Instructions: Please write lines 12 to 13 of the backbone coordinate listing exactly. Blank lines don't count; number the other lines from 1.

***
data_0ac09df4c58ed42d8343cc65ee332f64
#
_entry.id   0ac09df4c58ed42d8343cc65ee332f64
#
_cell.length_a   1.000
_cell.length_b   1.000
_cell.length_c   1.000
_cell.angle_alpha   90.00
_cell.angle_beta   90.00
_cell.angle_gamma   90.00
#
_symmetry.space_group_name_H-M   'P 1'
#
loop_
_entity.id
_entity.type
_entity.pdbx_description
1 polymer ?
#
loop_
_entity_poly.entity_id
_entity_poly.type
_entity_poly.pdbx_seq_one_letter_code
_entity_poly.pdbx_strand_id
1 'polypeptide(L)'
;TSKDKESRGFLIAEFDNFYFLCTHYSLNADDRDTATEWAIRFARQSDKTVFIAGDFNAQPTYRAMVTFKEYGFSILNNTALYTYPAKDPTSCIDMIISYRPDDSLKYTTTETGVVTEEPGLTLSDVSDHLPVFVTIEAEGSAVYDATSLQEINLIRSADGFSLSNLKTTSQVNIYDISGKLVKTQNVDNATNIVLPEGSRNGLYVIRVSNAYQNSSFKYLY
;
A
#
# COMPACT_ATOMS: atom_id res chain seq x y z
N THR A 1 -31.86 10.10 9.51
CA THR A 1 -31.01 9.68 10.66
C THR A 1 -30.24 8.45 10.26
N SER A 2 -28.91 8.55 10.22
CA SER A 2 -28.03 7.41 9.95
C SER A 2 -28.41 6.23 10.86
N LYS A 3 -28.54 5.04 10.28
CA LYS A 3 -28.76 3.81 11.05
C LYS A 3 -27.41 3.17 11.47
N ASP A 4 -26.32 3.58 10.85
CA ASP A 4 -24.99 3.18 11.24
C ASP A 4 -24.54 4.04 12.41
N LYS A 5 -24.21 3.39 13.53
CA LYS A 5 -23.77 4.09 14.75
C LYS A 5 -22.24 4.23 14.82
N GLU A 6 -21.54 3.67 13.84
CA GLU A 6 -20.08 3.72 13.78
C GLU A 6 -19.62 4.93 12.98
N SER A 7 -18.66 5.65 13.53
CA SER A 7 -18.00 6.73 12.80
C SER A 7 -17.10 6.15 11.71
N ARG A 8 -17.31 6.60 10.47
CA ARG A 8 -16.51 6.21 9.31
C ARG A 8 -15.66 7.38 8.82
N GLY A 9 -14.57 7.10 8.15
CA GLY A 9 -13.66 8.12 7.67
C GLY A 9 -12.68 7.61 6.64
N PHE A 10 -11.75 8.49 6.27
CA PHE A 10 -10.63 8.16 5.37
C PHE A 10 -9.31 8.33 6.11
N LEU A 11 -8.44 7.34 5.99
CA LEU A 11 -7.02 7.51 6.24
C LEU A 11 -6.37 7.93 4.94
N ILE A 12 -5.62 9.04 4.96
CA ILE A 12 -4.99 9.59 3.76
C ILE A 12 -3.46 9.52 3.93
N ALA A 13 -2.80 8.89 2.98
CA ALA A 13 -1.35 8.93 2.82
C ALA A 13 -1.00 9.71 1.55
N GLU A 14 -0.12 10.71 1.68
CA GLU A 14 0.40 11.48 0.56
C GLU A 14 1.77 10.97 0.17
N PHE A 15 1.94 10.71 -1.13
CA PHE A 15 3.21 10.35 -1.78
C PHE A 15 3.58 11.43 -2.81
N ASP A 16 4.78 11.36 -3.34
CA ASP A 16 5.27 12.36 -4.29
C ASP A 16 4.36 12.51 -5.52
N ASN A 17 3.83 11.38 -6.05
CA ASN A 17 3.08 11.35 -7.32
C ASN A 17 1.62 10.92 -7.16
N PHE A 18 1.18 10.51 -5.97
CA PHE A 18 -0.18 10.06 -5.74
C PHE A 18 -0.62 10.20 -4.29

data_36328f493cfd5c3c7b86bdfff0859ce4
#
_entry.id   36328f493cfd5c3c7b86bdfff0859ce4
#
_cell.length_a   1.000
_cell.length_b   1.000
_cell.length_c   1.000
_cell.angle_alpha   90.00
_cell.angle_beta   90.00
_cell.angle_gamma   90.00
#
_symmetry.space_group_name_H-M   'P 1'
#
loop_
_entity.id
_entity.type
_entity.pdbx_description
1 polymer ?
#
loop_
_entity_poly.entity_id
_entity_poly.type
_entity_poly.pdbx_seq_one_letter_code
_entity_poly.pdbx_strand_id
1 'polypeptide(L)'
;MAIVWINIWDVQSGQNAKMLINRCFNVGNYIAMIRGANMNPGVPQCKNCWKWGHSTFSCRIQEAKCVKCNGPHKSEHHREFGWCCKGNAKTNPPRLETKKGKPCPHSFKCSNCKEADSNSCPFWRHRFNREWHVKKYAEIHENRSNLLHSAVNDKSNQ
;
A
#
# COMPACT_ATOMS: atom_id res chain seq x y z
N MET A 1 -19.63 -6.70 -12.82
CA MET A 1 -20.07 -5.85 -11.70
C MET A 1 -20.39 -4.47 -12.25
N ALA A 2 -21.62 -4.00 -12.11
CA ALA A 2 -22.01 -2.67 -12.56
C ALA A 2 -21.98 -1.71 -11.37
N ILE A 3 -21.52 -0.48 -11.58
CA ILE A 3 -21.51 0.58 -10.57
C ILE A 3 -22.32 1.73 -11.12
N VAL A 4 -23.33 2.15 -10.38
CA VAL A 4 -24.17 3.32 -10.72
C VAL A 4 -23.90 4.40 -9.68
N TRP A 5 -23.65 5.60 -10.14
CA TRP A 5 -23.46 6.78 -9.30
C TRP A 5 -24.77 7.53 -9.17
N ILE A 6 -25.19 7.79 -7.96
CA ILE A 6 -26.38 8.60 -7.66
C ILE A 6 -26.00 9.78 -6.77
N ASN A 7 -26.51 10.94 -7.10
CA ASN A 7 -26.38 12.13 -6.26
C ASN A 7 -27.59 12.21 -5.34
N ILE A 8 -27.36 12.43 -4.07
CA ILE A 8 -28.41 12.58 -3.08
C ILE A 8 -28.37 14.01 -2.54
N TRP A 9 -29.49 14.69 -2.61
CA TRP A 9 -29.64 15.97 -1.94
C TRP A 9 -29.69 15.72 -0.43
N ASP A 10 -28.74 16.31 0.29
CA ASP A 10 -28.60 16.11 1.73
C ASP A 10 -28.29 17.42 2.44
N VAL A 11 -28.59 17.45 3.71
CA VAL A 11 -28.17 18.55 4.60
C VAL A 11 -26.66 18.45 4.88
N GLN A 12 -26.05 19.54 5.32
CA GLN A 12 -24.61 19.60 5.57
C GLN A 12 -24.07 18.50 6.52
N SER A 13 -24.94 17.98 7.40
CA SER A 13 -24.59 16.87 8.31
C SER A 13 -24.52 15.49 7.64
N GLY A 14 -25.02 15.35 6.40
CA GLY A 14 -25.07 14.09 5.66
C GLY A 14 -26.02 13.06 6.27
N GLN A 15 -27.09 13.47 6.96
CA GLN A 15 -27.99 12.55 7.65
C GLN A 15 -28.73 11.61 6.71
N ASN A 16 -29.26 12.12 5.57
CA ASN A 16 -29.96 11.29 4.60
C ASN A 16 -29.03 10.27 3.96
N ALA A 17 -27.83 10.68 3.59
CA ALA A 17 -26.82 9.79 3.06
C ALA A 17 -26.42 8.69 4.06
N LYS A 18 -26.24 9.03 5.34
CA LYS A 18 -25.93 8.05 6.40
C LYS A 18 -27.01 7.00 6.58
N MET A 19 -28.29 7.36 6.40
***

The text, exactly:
_symmetry.space_group_name_H-M   'P 1'
#